D. Pursuant to an order issued by a court of competent jurisdiction if a law enforcement agency offers specific and articulable facts demonstrating that there is a reasonable suspicion of criminal activity, that the operation of the unmanned aerial vehicle will uncover such activity and that alternative methods of collecting information either are cost-prohibitive or present a significant risk to a person’s bodily safety. An order issued under this paragraph may not allow operation for a period greater than 48 hours. An extension of an order issued under this paragraph may be granted for a period no longer than the court determines necessary to achieve the purposes for which the order was granted but not to exceed 30 days.

4. Restrictions on operation. An unmanned aerial vehicle may not employ the use of facial recognition technology or be equipped with a weapon except as provided under section 4503, subsection 3.

4503. Exceptions; allowed use of unmanned aerial vehicle

Notwithstanding any other provision in this chapter, the following are not prohibited uses of unmanned aerial vehicles.

1. Emergency enforcement exception. A law enforcement agency may operate an unmanned aerial vehicle and collect, disclose or receive information from the operation if the law enforcement agency reasonably determines that an emergency enforcement exception is required.

A. An emergency enforcement exception may be required because a situation exists:

(1) That threatens national security;

(2) That threatens state or local security; or

(3) That threatens the life or safety of one or more individuals.

B. When a law enforcement agency has used an unmanned aerial vehicle to collect or receive information pursuant to this subsection, the law enforcement agency shall document the factual basis for the emergency enforcement exception in an affidavit that the law enforcement agency retains.

2. Administrative investigation exception. The State or any political subdivision of the State may operate an unmanned aerial vehicle:

A. To investigate and respond to natural disasters;
B. To monitor the status of dams and flood control systems;
C. To conduct surveys, including, but not limited to, surveys conducted by the Department of Agriculture, Conservation and Forestry, Division of Geology, Natural Areas and Coastal Resources, Maine Geological Survey;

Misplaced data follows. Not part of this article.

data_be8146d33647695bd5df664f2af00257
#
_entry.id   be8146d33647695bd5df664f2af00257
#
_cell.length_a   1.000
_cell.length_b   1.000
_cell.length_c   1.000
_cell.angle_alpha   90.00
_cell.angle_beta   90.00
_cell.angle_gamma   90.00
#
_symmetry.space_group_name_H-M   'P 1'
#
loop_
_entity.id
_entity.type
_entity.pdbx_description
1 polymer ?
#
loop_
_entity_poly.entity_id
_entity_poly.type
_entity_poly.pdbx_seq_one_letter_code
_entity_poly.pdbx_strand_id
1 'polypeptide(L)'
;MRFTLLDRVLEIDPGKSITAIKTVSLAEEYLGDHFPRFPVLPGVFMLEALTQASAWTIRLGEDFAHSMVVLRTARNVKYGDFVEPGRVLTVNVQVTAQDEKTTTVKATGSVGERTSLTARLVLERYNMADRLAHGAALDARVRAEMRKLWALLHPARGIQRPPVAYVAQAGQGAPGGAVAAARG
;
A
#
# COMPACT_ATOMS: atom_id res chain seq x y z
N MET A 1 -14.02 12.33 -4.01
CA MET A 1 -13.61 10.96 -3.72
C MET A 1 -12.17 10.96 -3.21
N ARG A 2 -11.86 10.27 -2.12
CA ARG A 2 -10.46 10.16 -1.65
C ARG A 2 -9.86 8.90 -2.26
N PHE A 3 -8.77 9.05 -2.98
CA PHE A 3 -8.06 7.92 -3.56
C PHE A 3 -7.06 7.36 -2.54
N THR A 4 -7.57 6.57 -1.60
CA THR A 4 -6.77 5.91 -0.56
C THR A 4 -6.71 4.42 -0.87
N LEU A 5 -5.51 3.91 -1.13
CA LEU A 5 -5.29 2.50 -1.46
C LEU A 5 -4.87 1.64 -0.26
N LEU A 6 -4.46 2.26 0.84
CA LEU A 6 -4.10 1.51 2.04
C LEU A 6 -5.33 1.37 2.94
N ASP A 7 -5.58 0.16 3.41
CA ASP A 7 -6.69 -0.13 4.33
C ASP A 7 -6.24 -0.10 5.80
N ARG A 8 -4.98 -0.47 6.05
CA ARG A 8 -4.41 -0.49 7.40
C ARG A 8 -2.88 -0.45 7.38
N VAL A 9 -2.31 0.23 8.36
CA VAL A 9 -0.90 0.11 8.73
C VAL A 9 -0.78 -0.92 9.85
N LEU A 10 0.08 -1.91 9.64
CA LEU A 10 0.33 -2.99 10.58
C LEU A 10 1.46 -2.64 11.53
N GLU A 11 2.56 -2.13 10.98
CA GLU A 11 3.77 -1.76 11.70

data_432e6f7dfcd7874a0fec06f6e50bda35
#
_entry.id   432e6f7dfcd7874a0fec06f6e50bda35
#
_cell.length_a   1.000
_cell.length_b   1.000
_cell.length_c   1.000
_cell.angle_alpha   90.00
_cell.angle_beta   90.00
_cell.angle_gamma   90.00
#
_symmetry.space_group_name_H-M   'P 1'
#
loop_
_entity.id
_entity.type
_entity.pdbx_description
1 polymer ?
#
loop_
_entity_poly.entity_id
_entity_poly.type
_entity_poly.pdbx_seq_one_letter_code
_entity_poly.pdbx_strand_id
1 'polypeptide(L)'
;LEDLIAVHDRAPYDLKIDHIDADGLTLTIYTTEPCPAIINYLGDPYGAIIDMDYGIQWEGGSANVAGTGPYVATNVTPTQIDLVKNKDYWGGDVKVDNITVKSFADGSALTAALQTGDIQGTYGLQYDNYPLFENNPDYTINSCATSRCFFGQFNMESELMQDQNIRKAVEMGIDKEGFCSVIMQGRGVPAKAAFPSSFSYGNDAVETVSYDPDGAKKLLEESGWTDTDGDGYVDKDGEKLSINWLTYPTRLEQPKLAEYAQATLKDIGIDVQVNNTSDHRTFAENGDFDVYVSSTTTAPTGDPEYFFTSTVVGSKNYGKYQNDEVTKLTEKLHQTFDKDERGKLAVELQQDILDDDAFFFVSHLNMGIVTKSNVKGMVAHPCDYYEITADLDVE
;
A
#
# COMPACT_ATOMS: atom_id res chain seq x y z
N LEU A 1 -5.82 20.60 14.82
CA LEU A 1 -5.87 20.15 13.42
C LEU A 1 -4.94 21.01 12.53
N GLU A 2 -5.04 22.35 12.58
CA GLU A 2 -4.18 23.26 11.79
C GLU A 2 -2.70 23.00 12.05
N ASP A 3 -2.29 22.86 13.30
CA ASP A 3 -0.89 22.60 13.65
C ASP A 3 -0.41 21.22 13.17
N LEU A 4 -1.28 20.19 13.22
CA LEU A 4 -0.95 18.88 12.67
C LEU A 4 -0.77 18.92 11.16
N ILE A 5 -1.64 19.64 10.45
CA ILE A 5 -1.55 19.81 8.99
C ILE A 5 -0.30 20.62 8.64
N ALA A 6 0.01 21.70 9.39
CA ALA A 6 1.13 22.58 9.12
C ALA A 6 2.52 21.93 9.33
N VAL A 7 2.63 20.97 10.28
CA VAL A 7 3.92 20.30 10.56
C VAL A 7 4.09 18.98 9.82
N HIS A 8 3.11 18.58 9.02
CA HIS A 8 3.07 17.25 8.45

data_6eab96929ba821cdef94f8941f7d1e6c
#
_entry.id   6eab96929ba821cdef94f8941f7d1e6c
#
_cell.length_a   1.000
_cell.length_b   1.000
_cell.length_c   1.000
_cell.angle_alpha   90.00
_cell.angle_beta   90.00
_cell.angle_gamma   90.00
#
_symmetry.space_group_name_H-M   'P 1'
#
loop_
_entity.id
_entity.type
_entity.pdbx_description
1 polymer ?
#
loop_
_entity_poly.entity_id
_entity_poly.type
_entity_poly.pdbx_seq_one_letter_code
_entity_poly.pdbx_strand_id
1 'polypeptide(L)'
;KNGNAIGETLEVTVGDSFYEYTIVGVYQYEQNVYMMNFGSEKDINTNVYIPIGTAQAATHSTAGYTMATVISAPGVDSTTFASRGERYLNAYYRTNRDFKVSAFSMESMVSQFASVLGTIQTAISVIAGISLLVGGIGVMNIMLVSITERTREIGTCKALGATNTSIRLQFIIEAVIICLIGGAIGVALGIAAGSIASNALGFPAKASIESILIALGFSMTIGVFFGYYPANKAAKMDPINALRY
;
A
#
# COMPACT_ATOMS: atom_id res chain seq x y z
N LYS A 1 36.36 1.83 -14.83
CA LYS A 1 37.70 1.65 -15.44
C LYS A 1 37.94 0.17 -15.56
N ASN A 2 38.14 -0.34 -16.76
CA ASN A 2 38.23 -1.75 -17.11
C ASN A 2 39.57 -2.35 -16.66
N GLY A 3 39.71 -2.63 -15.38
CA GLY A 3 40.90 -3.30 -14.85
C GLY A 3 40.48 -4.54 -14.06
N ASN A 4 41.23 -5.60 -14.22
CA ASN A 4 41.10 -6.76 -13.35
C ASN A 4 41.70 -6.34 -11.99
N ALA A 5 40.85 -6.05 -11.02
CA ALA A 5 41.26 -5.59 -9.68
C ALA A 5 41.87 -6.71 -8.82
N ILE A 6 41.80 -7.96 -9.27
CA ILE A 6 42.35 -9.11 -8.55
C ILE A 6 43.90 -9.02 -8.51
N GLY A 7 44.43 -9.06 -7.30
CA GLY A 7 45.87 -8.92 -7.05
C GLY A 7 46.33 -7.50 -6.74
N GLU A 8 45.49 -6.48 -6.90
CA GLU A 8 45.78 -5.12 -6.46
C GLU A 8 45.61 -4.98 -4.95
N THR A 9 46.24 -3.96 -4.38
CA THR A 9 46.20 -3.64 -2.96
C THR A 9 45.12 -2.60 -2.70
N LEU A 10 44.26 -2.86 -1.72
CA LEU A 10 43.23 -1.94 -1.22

D. To aid in weather forecasting; or
E. To conduct search and rescue activities.

3. Research, testing, training and manufacture. A manufacturer, subcontractor of a manufacturer, testing company or educational institution may deploy an unmanned aerial vehicle or any component parts for the purposes of research, testing, training and manufacture of such vehicles.

4504. Warrant provisions

1. Absence of a warrant or court order. If the information sought by the operation of an unmanned aerial vehicle is obtained prior to the issuance of a warrant or court order under section 4502, subsection 3, paragraph C or D, respectively, the law enforcement agency shall immediately terminate the operation of the unmanned aerial vehicle.
2. Denial of warrant or court order. If an application for a warrant or court order under section 4502, subsection 3, paragraph C or D, respectively, is denied, the law enforcement agency shall immediately terminate the operation of the unmanned aerial vehicle underlying the application and may not retain or disclose any information obtained from the operation of the unmanned aerial vehicle.
3. Delayed notice. When a warrant or court order is sought under section 4502, subsection 3, paragraph C or D, respectively, a law enforcement agency may request an order delaying the notice required under the Maine Rules of Criminal Procedure, Rule 41B(b)(4) for a period not to exceed 10 days. The court may grant the request if the court determines that providing the notice of the warrant or court order may have an adverse result, which includes: